Playing On The River


How to play on the river is both a complex topic and a simple one. It's complex because building a plan over multiple streets including flop, turn, and the river is tough to get right. It involves taking into account bet sizings across those streets, relative to stack depth. It also involves considering how our opponent's actions across those streets define their range.

That is to say, how can we narrow their possible range of holdings, based on their actions across this specific runout, and also based on any other information we have, such as their tendencies, their view of us, our relative positions, stack depths, and the stage of the tournament. In this sense, getting the right frequency of betting or checking river can be considered one of the toughest things to get right in poker.

In another sense river decisions, at least when considered in isolation, are simpler than decisions on earlier streets post-flop.

Shuffling a deck of poker cards

This is because when we are betting on the river we don't need to consider implied odds on future streets, as there are no future streets! We don't have to consider what cards might come up, and our chances of hitting something on future streets. It's all about this moment, it's virtually the last bet that can go in (apart from a possible raise from our opponent).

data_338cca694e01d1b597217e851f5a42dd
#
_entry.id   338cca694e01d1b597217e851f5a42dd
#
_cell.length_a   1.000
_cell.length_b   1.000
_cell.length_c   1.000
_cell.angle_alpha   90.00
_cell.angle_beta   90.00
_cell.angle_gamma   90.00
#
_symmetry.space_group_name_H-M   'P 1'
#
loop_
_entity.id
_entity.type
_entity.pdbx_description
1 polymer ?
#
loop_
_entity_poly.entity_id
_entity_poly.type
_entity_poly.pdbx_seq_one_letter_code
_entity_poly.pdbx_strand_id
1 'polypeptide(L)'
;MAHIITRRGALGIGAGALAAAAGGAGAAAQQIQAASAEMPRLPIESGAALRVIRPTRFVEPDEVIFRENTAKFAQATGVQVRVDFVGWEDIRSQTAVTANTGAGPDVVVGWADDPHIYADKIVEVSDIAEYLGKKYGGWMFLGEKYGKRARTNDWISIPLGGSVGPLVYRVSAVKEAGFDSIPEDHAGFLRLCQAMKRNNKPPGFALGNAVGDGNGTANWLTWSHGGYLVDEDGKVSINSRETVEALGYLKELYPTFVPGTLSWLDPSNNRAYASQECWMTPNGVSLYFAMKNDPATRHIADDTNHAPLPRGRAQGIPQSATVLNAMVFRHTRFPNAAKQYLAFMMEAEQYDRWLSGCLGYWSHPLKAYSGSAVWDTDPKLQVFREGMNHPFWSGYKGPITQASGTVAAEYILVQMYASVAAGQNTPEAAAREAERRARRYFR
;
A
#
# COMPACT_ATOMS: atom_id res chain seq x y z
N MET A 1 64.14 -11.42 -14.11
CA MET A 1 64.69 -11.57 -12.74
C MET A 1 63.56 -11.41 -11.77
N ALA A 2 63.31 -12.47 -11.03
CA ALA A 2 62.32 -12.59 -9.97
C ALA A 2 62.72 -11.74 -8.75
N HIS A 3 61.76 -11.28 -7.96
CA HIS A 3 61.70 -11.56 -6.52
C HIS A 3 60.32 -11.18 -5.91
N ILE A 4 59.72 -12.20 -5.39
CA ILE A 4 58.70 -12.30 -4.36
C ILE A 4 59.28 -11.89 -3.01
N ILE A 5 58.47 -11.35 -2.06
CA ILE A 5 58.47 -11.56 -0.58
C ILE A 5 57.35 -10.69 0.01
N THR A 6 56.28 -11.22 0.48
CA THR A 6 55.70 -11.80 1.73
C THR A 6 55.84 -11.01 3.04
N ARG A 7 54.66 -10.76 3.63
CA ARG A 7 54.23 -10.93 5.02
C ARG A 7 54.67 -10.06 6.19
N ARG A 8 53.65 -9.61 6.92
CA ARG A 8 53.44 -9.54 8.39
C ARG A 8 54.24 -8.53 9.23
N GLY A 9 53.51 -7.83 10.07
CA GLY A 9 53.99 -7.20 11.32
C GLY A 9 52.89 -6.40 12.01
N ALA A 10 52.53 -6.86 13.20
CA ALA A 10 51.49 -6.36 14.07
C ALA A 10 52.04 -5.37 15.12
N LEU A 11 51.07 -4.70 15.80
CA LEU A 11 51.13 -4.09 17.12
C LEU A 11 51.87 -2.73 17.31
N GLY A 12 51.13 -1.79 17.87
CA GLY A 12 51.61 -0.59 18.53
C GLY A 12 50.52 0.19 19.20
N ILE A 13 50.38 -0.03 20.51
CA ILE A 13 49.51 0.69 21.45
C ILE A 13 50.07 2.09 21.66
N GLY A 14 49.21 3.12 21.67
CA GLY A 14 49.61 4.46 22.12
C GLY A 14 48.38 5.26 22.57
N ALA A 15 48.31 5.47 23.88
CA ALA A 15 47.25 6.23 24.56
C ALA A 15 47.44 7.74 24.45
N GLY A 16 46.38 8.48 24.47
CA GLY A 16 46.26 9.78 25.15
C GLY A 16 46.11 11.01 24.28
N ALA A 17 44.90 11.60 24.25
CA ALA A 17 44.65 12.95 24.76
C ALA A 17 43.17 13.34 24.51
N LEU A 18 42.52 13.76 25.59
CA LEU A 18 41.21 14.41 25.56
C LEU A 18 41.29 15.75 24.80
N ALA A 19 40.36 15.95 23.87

Reasons for Betting


In this sense, several reasons we might have for betting on earlier streets go out of the window on the river. We no longer care about charging equity, that is to say, we don't care about folding out (or at least charging a high price to continue) those hands in our opponent's range which might hit a card on later streets. We only care about either getting value from worse hands or folding out better hands, depending on whether we are playing for value or bluffing. Semi-bluffing is no longer a part of the game on the river.